The muscular wall of the ureter propels the urine. The muscular peristaltic wave that originates in the renal pelvis forces urine along the length of the ureter. When the peristaltic wave reaches the urinary bladder, a jet of urine spurts into the bladder. A fold of mucous membrane act a valve, it allows urine enter the bladder but prevents it from going back up.


THE URINARY BLADDER: the urinary bladder is a hollow and muscular organ that stores urine and forces it into the urethra. It is located within the pelvic cavity, behind the symphysis pubis and beneath the parietal peritoneum. The wall of the urinary bladder are made up of four layers; the mucous coat, the sub-mucous coat, the muscular coat and the serous coat. The urinary bladder holds as 600 milliliters of urine before stimulating pain receptors, but the urge to urinate usually begins when it contains about 150 milliliters. When the bladder empties, its wall forms a fold and it becomes smoother as urine fills it. At the internal floor of the bladder is a triangular area known as the trigone, this trigone has an opening at each of its three angles. There are ureter openings at the posterior base of the trigone, and at the anterior apex of the trigone called the neck of the bladder. It contains the opening into the urethra. The neck of the bladder forms an internal urethral sphincter, and when the muscle around the urethral sphincter contracts it prevents the bladder from emptying until pressure within the bladder increases to a certain level.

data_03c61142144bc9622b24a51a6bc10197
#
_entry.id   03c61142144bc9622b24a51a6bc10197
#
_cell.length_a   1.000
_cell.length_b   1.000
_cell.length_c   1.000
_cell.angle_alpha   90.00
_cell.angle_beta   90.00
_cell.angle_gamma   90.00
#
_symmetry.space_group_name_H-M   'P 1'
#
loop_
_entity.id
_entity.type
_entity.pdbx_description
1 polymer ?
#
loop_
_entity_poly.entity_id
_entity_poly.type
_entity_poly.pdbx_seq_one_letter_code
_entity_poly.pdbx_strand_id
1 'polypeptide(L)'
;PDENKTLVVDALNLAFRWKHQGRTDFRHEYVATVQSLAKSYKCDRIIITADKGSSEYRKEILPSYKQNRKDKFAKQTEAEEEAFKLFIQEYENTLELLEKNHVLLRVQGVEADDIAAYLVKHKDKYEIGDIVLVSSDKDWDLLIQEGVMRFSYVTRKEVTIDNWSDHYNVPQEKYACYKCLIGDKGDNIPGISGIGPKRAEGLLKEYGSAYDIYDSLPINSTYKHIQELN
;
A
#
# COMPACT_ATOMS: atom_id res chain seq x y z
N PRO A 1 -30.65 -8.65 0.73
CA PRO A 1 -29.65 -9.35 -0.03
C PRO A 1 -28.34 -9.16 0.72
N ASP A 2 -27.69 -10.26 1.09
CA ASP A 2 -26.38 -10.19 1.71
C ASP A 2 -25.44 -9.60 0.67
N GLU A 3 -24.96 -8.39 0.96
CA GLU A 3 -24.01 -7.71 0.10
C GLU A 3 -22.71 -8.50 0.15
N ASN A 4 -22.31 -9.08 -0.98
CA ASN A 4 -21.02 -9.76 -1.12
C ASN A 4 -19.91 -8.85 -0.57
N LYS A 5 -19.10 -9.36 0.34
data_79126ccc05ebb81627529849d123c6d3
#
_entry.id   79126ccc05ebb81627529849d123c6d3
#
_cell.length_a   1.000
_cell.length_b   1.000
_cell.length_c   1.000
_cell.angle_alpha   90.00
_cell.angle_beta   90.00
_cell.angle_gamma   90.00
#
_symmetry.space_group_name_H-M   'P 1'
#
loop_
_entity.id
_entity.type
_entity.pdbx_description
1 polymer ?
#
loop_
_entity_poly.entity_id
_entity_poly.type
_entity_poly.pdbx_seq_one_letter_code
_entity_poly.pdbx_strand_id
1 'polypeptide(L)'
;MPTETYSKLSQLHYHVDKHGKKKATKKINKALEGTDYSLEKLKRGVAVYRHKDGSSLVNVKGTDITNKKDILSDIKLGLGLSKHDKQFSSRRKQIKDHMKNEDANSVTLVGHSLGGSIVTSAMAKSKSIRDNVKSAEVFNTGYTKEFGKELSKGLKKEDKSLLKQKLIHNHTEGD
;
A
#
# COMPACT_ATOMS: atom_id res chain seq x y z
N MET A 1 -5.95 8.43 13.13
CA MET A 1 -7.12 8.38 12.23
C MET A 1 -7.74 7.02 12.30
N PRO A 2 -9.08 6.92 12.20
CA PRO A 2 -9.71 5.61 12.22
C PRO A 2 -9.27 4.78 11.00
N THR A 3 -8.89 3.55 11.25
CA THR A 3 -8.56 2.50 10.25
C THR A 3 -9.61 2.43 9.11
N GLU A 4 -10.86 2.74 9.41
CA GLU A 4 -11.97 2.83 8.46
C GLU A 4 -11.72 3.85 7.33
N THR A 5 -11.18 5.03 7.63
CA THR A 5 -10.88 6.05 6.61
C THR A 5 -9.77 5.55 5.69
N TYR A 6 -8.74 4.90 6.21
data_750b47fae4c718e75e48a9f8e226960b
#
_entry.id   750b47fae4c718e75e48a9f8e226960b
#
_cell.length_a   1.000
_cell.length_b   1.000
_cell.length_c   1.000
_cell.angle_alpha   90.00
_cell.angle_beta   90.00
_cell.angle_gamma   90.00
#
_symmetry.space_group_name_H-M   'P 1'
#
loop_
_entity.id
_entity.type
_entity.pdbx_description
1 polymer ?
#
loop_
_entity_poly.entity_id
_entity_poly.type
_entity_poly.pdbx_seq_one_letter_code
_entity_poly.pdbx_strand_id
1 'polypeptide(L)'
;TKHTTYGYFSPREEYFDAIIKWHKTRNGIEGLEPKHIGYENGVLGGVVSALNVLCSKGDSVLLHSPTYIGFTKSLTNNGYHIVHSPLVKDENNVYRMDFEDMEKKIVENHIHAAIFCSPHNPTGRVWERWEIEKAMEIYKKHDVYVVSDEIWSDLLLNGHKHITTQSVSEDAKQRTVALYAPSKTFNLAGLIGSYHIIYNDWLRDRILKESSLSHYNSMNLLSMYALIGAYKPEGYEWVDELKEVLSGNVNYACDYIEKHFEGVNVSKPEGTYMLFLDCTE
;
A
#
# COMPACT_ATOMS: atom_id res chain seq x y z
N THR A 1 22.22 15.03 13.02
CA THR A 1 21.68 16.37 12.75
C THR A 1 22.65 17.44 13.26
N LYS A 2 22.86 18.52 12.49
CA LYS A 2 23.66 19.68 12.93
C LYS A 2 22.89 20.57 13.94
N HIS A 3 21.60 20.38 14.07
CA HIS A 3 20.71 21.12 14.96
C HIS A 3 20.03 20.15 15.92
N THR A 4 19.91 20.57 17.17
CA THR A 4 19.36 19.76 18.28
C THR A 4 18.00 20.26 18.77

THE URETHRA: This tube carries urine from the urinary bladder to the outside. The wall of the urethra is lined with a mucous membrane, a thick layer of smooth muscle tissue and numerous mucous glands called the urethral glands, which secretes mucus into the urethra canal.

FORMATION OF URINE
The formation of urine takes place in the nephron. It begins with the filtration of plasma by the glomerular capillaries, a process called glomerular filtration. Glomerular filtration produces about 180 liters of fluid more than four times the total body water every 24 hours. Two other process contribute to urine formation. They are the tubular reabsorption, which moves substances from the fluid back into the blood with the peritubular capillary, and a tubular secretion, which moves substances from the blood within the peritubular capillary into the renal tubule. In the tubular reabsorption, the kidney selectively reclaims the right amount to substances such as water, electrolyte, and glucose that the body requires while waste and excess substances leaves the body. In tubular secretion, some substances, which the body must eliminate such as hydrogen ion and certain toxins, are removed faster than through filtration alone. The final product of these three processes, glomerular filtration, tubular reabsorption, and tubular secretion is known as urine.

THE ELEMINATION OF URINE
After urine is formed in the nephron, it passes from the collecting duct through openings in the renal papillae and enters the calyces of the kidney, then passes through the renal pelvis and the ureter carries it to the urinary bladder, which takes it to the urethra, and then the urethra takes it to the outside.